Calorimetrically-derived parameters for protein interactions with urea and guanidine-HCl are not consistent with denaturant m values

Gregory T. DeKoster, Andrew D. Robertson

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A recent study used calorimetric data and a stoichiometric binding model to derive binding constants, enthalpies, and stoichiometries describing the interaction between proteins and the chemical denaturants, urea and guanidine-HCl (Makhatadze and Privalov, J. Mol. Biol., 226 (1992) 491). In the present study, these parameters have been used to calculate the excess free energy, ΔG(ex), associated with interactions between chemical denaturants and the three proteins examined in the calorimetric study: ribonuclease A, cytochrome c, and lysozyme. This free energy and its dependence on denaturant concentration, the denaturant m value, have then been compared to experimental results from chemical denaturation experiments. The magnitudes of m values calculated from the calorimetric studies are significantly greater, 20 to 100%, than the observed values in urea. Calculated in values for guanidine-HCl range from about 10% greater than observed values for cytochrome c to over 100% greater for lysozyme. Discrepancies between calculated and observed m values are probably attributable to incomplete binding isotherms in the calorimetric studies. An additional issue raised in this study concerns the correlation of m values with changes in accessible surface areas upon unfolding. For proteins that undergo a two-state unfolding reaction, experimental m values can vary by more than a factor of two for a given protein, depending on the solution conditions. This observation suggests that factors beyond changes in accessible surface areas play a major role in determining m values.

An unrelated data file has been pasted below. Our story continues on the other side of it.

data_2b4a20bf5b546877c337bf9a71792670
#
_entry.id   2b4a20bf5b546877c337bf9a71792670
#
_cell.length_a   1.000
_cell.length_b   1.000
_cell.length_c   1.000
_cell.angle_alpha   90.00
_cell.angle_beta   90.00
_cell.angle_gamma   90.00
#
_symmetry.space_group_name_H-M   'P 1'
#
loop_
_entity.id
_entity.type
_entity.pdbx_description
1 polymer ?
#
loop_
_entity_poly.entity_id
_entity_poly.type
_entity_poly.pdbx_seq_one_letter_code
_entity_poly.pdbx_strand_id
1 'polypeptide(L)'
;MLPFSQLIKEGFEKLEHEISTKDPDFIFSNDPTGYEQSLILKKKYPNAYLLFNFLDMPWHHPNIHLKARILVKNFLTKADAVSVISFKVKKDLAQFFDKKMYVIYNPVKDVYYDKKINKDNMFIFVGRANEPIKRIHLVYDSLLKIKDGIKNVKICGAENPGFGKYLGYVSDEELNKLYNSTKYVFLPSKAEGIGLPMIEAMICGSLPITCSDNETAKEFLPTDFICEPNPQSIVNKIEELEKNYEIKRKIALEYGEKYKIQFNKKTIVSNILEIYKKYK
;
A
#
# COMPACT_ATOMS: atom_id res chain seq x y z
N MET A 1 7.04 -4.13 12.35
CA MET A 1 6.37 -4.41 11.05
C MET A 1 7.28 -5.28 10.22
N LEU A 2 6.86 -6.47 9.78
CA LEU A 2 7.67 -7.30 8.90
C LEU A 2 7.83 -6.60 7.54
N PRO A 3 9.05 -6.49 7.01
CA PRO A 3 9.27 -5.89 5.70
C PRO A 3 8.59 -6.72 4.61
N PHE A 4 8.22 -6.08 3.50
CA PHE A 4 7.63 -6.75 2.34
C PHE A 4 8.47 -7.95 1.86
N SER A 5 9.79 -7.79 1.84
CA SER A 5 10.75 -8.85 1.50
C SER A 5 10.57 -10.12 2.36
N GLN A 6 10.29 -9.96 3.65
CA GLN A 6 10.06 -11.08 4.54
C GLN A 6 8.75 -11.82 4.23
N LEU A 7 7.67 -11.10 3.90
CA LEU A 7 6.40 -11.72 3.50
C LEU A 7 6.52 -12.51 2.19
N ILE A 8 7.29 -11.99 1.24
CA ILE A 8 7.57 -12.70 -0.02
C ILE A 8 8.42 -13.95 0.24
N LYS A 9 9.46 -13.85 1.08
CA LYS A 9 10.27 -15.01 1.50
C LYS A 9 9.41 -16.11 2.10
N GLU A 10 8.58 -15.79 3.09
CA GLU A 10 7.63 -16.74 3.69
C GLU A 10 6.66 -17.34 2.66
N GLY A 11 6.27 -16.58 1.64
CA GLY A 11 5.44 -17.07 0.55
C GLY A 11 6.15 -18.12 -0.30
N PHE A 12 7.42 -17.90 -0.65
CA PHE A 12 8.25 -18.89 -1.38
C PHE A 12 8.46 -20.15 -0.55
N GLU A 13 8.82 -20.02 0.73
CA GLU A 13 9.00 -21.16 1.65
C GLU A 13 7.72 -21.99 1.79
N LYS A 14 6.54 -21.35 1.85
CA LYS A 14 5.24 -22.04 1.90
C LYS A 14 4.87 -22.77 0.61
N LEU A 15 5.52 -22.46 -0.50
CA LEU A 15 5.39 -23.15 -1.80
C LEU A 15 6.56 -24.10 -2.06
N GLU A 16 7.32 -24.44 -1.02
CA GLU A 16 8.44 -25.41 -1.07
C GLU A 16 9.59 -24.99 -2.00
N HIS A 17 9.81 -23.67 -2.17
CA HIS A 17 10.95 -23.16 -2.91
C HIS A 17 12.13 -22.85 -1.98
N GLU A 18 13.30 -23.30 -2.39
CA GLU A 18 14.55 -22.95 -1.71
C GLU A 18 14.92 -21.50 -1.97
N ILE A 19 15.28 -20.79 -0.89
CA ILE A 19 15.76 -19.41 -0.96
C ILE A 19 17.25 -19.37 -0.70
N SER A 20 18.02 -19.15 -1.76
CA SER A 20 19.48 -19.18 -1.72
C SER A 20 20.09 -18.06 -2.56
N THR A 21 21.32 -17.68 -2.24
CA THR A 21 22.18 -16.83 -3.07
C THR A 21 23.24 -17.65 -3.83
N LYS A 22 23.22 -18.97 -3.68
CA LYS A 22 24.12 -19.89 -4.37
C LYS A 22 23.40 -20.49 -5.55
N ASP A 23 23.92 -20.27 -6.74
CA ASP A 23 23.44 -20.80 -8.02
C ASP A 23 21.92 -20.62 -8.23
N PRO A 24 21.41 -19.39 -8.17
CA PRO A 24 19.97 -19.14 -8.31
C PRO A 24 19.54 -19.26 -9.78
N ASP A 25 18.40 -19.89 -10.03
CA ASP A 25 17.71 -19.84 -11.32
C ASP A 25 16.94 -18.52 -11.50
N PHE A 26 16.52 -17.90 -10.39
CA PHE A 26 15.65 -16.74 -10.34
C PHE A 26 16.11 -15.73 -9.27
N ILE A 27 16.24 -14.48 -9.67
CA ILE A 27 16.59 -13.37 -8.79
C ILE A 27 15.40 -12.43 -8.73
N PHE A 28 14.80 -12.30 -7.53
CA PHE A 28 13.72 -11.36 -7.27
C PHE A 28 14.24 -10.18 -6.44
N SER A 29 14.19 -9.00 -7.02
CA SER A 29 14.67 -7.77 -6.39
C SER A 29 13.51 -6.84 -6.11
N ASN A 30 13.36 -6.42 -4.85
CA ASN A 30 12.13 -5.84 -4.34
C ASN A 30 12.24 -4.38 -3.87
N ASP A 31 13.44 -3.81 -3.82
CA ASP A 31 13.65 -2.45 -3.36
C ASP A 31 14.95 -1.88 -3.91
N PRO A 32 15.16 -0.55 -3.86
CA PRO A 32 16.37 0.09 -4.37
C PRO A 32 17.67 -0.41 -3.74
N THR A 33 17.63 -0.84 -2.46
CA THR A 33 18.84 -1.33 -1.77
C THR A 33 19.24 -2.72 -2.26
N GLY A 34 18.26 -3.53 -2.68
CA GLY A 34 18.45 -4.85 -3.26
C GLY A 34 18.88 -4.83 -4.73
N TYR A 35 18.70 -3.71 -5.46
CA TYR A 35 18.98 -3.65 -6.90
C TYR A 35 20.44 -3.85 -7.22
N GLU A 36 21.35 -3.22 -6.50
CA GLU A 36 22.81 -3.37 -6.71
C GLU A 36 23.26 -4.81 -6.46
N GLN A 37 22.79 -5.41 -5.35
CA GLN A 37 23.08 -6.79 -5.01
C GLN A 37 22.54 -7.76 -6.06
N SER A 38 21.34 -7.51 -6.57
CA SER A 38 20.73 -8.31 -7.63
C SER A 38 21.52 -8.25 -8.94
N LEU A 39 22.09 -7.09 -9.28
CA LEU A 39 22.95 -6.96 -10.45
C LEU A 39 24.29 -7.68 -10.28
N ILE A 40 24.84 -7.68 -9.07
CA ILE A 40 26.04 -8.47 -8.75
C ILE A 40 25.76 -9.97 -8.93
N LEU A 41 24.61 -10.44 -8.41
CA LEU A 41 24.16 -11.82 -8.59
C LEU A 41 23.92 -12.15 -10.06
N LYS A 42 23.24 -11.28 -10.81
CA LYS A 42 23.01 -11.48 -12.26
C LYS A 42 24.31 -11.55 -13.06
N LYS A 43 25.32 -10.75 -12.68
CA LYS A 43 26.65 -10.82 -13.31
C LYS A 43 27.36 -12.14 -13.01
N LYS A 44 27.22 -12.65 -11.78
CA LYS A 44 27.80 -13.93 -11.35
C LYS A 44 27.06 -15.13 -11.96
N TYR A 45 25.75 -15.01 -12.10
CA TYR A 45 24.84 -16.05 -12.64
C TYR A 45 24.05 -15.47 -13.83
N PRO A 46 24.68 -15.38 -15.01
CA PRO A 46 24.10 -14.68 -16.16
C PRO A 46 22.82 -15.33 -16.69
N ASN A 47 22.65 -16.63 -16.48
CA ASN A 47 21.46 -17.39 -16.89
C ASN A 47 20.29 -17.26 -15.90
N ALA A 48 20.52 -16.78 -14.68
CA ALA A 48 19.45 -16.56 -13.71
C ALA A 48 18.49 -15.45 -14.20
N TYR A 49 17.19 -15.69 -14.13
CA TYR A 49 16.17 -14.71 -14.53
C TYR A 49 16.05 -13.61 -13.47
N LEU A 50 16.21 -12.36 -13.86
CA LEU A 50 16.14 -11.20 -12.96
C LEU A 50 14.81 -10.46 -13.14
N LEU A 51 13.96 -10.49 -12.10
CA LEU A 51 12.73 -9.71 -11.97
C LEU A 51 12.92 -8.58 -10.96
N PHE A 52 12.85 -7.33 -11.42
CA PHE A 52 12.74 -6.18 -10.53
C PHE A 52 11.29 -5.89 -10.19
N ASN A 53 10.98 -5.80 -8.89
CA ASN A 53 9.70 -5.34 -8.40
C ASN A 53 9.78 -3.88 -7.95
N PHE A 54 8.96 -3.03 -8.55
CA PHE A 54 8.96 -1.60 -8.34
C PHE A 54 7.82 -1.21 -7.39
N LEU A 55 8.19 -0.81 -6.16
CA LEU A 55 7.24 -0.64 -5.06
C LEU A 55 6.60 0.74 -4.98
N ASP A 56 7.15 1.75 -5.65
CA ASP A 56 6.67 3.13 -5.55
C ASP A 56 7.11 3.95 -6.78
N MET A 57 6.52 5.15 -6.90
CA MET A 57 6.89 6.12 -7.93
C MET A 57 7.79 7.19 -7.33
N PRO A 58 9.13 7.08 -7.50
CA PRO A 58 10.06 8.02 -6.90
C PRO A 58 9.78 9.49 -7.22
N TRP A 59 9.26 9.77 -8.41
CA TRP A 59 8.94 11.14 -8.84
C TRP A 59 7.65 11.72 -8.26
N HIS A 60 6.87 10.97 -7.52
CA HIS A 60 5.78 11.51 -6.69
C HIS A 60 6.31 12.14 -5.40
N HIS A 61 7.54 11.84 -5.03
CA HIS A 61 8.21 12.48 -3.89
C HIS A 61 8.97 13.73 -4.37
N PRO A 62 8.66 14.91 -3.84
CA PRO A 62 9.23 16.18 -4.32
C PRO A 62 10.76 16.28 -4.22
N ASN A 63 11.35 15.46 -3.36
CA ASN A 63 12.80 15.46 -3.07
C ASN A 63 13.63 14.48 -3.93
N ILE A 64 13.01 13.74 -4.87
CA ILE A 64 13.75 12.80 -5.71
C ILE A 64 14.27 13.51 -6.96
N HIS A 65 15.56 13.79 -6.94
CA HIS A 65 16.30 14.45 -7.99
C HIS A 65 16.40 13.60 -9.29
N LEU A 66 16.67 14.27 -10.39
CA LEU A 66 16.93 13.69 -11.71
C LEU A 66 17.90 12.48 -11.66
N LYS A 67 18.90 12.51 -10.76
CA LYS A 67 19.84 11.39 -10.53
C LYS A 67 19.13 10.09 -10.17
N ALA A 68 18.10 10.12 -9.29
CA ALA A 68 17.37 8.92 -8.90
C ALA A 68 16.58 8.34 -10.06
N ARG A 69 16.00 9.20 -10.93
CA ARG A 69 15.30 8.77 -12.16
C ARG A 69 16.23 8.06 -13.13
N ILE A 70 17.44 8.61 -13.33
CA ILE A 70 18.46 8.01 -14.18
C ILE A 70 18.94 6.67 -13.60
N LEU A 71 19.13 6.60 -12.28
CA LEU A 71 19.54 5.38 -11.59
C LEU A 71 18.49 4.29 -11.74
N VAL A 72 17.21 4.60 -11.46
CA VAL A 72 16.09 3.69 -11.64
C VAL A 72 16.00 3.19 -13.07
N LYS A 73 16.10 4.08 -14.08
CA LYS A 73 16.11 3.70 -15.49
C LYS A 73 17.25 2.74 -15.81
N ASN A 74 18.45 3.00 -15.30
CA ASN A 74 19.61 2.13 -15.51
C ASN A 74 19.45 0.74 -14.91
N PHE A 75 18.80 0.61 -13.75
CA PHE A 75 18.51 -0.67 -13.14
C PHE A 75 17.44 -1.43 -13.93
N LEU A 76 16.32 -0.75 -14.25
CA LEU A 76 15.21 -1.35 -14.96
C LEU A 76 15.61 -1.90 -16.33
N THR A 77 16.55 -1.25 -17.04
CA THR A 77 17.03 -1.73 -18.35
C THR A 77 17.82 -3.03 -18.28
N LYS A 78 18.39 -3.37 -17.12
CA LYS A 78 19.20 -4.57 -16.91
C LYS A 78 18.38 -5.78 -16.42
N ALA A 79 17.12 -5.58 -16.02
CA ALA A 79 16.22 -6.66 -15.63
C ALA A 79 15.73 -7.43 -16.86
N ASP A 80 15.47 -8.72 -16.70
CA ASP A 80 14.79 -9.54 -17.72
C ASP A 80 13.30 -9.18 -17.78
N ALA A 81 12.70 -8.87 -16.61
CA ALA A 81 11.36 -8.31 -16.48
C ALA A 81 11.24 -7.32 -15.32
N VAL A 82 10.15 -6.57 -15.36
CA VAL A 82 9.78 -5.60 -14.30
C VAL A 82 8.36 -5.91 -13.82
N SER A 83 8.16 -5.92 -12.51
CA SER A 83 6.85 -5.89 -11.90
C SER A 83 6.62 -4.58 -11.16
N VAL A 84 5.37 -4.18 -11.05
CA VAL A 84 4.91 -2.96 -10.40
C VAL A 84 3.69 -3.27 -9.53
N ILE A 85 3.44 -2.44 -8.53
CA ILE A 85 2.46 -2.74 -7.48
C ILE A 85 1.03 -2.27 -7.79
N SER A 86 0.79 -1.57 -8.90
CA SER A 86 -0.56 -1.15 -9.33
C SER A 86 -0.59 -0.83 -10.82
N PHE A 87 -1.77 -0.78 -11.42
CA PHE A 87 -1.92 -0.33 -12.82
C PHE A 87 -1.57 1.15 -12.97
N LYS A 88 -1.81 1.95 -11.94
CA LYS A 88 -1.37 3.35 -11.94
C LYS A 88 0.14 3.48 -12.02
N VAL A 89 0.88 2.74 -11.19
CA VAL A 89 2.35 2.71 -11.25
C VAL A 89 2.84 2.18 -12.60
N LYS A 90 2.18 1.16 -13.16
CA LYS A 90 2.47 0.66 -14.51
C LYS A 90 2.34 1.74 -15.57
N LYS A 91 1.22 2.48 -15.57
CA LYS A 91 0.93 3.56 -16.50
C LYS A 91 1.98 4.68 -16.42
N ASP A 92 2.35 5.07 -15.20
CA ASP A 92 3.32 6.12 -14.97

Original languageEnglish
Pages (from-to)59-68
Number of pages10
JournalBiophysical Chemistry
Issue number1-3
StatePublished - Feb 28 1997


  • Chemical denaturation
  • Denaturant binding
  • Denaturant m values
  • Protein folding
  • Ribonuclease A


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